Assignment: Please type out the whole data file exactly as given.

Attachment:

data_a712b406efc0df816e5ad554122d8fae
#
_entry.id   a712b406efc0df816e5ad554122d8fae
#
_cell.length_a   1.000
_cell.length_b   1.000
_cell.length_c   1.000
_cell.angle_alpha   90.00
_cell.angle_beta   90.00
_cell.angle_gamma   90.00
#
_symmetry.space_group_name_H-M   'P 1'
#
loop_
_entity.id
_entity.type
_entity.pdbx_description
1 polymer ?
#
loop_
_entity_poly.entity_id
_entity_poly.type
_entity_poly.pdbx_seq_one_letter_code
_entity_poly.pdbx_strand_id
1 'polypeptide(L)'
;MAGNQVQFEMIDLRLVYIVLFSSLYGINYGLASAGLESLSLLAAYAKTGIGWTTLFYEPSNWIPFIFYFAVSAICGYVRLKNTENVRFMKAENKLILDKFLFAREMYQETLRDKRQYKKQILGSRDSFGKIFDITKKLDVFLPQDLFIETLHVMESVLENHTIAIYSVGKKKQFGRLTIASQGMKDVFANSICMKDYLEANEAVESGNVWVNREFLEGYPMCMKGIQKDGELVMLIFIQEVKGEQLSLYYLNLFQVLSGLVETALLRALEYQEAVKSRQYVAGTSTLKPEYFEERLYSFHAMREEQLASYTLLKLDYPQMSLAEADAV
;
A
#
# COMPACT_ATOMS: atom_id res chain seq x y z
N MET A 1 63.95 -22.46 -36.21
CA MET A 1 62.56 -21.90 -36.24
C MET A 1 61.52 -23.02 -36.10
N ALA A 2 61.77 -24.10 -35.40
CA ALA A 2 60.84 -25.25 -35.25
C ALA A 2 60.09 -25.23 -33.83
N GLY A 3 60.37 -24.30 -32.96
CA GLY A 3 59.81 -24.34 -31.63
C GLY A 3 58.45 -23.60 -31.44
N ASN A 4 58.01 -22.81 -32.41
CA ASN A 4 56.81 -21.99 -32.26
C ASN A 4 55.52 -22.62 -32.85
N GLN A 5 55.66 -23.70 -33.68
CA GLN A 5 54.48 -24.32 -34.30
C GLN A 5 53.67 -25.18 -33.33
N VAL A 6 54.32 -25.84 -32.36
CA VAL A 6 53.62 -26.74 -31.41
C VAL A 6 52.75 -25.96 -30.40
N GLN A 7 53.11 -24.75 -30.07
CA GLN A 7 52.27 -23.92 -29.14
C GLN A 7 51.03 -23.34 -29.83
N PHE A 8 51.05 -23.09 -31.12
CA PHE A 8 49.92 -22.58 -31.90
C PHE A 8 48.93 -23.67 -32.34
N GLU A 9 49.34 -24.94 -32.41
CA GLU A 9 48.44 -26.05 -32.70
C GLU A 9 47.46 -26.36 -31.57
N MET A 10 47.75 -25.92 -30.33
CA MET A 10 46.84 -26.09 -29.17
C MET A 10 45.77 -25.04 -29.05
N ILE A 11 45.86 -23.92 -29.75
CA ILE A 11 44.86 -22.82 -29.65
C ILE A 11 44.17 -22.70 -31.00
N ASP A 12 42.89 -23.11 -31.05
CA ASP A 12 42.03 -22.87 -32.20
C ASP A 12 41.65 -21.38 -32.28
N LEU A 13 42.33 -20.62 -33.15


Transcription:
data_a712b406efc0df816e5ad554122d8fae
#
_entry.id   a712b406efc0df816e5ad554122d8fae
#
_cell.length_a   1.000
_cell.length_b   1.000
_cell.length_c   1.000
_cell.angle_alpha   90.00
_cell.angle_beta   90.00
_cell.angle_gamma   90.00
#
_symmetry.space_group_name_H-M   'P 1'
#
loop_
_entity.id
_entity.type
_entity.pdbx_description
1 polymer ?
#
loop_
_entity_poly.entity_id
_entity_poly.type
_entity_poly.pdbx_seq_one_letter_code
_entity_poly.pdbx_strand_id
1 'polypeptide(L)'
;MAGNQVQFEMIDLRLVYIVLFSSLYGINYGLASAGLESLSLLAAYAKTGIGWTTLFYEPSNWIPFIFYFAVSAICGYVRLKNTENVRFMKAENKLILDKFLFAREMYQETLRDKRQYKKQILGSRDSFGKIFDITKKLDVFLPQDLFIETLHVMESVLENHTIAIYSVGKKKQFGRLTIASQGMKDVFANSICMKDYLEANEAVESGNVWVNREFLEGYPMCMKGIQKDGELVMLIFIQEVKGEQLSLYYLNLFQVLSGLVETALLRALEYQEAVKSRQYVAGTSTLKPEYFEERLYSFHAMREEQLASYTLLKLDYPQMSLAEADAV
;
A
#
# COMPACT_ATOMS: atom_id res chain seq x y z
N MET A 1 63.95 -22.46 -36.21
CA MET A 1 62.56 -21.90 -36.24
C MET A 1 61.52 -23.02 -36.10
N ALA A 2 61.77 -24.10 -35.40
CA ALA A 2 60.84 -25.25 -35.25
C ALA A 2 60.09 -25.23 -33.83
N GLY A 3 60.37 -24.30 -32.96
CA GLY A 3 59.81 -24.34 -31.63
C GLY A 3 58.45 -23.60 -31.44
N ASN A 4 58.01 -22.81 -32.41
CA ASN A 4 56.81 -21.99 -32.26
C ASN A 4 55.52 -22.62 -32.85
N GLN A 5 55.66 -23.70 -33.68
CA GLN A 5 54.48 -24.32 -34.30
C GLN A 5 53.67 -25.18 -33.33
N VAL A 6 54.32 -25.84 -32.36
CA VAL A 6 53.62 -26.74 -31.41
C VAL A 6 52.75 -25.96 -30.40
N GLN A 7 53.11 -24.75 -30.07
CA GLN A 7 52.27 -23.92 -29.14
C GLN A 7 51.03 -23.34 -29.83
N PHE A 8 51.05 -23.09 -31.12
CA PHE A 8 49.92 -22.58 -31.90
C PHE A 8 48.93 -23.67 -32.34
N GLU A 9 49.34 -24.94 -32.41
CA GLU A 9 48.44 -26.05 -32.70
C GLU A 9 47.46 -26.36 -31.57
N MET A 10 47.75 -25.92 -30.33
CA MET A 10 46.84 -26.09 -29.17
C MET A 10 45.77 -25.04 -29.05
N ILE A 11 45.86 -23.92 -29.75
CA ILE A 11 44.86 -22.82 -29.65
C ILE A 11 44.17 -22.70 -31.00
N ASP A 12 42.89 -23.11 -31.05
CA ASP A 12 42.03 -22.87 -32.20
C ASP A 12 41.65 -21.38 -32.28
N LEU A 13 42.33 -20.62 -33.15